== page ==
Was there ever a more ridiculous advert than the Milk Council’s “Accrington Stanley” one of the mid-1980s? “Accrington Stanley?”, bellowed a dreadful little Scouse kid, apparently spurred on By Ian Rush, “Who are they?”. “Exactly!”, spat his equally obnoxious little friend. I know that it was all just a joke, made partly because of Stanley’s hilarious name, but as a supporter of a club as small as theirs at the time, I was indignant about it. As you may have noted, I still am. It was, I guess, the inherent snobbery of the top of the English game. The smaller clubs don’t don’t matter. They’re an irrelevance. It would be better not to play football at all than to play for them. It’s a large part of the reason why I cheer every time a small club dumps one of these supposed “giants” on their arse in the FA Cup.
So… a quick re-cap: Accrington Stanley were Football League members from 1922 to 1962. They became the first club in the history of the League to resign in mid-season, after a financial implosion (two more have followed – Aldershot & Maidstone United, in quick succession in the early 1990s). After limping on gamely for three years, they folded, and their ground fell to ruin. You can read more about them here. A new club, with the same name, were founded in 1968, and as you know, last season they won the Nationwide Conference to win promotion back into the League. With pleasing symmetry, they replaced Oxford United – the team that took their place forty-four years ago. In 1985 (which was, I think, the year that the aforementioned advert came out), they were promoted from the North West Counties League to the Northern Premier League. A somewhat higher level than any of us have ever played at.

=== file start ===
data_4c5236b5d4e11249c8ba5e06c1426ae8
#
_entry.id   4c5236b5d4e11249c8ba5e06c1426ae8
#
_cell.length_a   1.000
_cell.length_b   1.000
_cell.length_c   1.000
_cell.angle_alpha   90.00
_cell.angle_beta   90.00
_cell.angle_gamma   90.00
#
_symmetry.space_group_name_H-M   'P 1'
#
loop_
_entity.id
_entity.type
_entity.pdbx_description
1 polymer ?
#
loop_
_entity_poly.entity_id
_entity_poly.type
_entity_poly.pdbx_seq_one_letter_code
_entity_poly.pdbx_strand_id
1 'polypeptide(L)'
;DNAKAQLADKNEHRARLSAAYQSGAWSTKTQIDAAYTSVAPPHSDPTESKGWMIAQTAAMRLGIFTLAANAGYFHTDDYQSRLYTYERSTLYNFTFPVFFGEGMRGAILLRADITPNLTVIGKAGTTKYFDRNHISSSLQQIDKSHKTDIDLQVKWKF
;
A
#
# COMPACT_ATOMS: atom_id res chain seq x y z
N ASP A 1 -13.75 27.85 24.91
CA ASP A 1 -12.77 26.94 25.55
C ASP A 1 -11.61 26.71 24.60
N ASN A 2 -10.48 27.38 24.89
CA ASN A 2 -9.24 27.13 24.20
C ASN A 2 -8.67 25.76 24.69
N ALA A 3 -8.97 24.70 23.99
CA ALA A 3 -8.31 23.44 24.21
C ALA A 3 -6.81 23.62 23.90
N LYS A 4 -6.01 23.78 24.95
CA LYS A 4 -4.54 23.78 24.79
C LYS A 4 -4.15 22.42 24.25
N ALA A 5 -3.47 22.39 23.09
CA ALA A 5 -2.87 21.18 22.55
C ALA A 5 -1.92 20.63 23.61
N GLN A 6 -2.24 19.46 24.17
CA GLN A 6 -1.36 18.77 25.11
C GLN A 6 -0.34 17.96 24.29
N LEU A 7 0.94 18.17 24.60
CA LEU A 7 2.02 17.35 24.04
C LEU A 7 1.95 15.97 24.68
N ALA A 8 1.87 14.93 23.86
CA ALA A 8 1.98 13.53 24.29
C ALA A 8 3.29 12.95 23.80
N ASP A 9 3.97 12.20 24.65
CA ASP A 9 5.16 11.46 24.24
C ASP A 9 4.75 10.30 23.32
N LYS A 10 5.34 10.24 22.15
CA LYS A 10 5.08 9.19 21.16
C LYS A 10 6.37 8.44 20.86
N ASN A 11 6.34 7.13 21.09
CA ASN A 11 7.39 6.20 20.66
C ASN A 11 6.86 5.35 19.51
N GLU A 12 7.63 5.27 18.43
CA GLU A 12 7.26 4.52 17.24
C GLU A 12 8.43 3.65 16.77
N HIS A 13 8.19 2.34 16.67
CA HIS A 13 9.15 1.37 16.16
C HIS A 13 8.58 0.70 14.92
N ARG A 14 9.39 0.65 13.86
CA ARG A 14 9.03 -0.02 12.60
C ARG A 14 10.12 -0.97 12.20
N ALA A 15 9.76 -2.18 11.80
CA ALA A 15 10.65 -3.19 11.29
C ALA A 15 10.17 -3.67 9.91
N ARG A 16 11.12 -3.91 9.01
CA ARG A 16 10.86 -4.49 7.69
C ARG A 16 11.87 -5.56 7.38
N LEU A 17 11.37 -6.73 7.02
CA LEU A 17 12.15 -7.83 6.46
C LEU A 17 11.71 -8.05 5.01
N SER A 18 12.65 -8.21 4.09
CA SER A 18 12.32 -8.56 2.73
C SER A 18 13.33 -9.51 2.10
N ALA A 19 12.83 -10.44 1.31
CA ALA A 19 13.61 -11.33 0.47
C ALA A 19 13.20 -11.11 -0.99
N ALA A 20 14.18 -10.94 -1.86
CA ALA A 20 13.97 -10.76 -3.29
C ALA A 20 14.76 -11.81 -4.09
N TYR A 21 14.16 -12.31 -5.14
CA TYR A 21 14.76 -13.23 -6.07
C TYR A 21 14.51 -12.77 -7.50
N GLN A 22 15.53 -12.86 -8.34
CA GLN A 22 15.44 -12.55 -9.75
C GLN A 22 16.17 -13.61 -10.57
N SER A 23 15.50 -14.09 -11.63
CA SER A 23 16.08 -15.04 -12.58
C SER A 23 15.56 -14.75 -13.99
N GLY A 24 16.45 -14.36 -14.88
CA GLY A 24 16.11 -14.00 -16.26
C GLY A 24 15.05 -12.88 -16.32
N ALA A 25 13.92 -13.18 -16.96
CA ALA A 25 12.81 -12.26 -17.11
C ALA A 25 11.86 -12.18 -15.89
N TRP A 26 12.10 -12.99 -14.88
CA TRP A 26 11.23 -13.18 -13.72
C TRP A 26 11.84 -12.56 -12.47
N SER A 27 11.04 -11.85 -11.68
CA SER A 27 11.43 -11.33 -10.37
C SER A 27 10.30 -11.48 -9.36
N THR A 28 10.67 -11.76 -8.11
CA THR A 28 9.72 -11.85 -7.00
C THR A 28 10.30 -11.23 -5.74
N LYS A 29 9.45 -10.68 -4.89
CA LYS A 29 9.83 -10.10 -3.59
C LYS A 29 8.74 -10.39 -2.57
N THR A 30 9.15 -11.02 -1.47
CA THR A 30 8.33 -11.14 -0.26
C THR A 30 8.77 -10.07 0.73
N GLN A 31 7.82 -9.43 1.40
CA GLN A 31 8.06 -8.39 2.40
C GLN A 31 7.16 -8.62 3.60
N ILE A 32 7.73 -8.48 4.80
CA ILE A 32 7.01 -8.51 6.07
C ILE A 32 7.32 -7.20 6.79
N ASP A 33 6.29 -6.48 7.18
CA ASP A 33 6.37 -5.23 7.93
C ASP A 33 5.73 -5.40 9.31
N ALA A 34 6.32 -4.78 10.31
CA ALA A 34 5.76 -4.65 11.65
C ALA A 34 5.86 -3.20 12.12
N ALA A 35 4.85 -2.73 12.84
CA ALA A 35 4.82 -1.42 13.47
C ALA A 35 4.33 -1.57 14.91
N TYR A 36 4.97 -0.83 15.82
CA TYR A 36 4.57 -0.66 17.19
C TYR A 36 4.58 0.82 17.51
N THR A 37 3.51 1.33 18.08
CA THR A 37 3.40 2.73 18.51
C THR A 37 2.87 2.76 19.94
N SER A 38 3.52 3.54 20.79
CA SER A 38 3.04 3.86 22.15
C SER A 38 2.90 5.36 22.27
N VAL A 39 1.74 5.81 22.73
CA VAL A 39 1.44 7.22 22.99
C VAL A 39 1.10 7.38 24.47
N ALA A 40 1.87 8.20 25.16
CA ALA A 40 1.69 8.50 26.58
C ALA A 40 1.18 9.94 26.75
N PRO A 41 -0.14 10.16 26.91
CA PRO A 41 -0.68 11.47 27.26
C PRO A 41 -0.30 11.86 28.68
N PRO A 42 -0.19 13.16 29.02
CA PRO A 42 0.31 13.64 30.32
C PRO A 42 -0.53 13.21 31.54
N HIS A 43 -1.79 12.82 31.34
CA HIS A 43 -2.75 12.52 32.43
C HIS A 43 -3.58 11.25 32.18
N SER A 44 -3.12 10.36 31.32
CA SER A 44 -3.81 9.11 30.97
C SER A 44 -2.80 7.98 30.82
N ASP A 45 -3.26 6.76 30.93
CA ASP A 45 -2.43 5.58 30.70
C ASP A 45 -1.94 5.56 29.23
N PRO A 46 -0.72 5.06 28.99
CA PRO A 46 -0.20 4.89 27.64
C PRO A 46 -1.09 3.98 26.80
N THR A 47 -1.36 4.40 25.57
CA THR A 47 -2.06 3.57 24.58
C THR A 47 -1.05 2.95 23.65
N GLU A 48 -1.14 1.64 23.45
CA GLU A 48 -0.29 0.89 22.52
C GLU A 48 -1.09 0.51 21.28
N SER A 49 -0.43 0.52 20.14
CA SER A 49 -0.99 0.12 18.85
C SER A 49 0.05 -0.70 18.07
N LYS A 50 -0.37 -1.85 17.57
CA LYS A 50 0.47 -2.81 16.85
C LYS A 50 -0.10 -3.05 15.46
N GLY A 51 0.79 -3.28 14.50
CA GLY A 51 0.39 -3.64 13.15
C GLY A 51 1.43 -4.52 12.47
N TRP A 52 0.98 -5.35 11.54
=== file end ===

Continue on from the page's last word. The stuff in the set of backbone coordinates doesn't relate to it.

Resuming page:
I mention all of this because of something I was researching last night. I was reading about the quite fabulously bad East Stirlingshire (more on them later this evening), and it became apparent that their players earn a flat wage of £10 per week each. Now, whilst such a wage structure may not be particularly conducive to success, even in the Third Division of the Scottish League, it’s certainly bold. One of my old bosses was a centre-half for Leverstock Green in the heady heights of the Herts Senior County League about five or six years ago, and even he got £40 a week. What I’m trying to point out is that you have to be reasonably good at football to get paid to do it, and that shows a fatal flaw in the Milk Marketing Board’s advert.
Only good enough to play for Accrington Stanley? I wish.
East Stirlingshire to follow.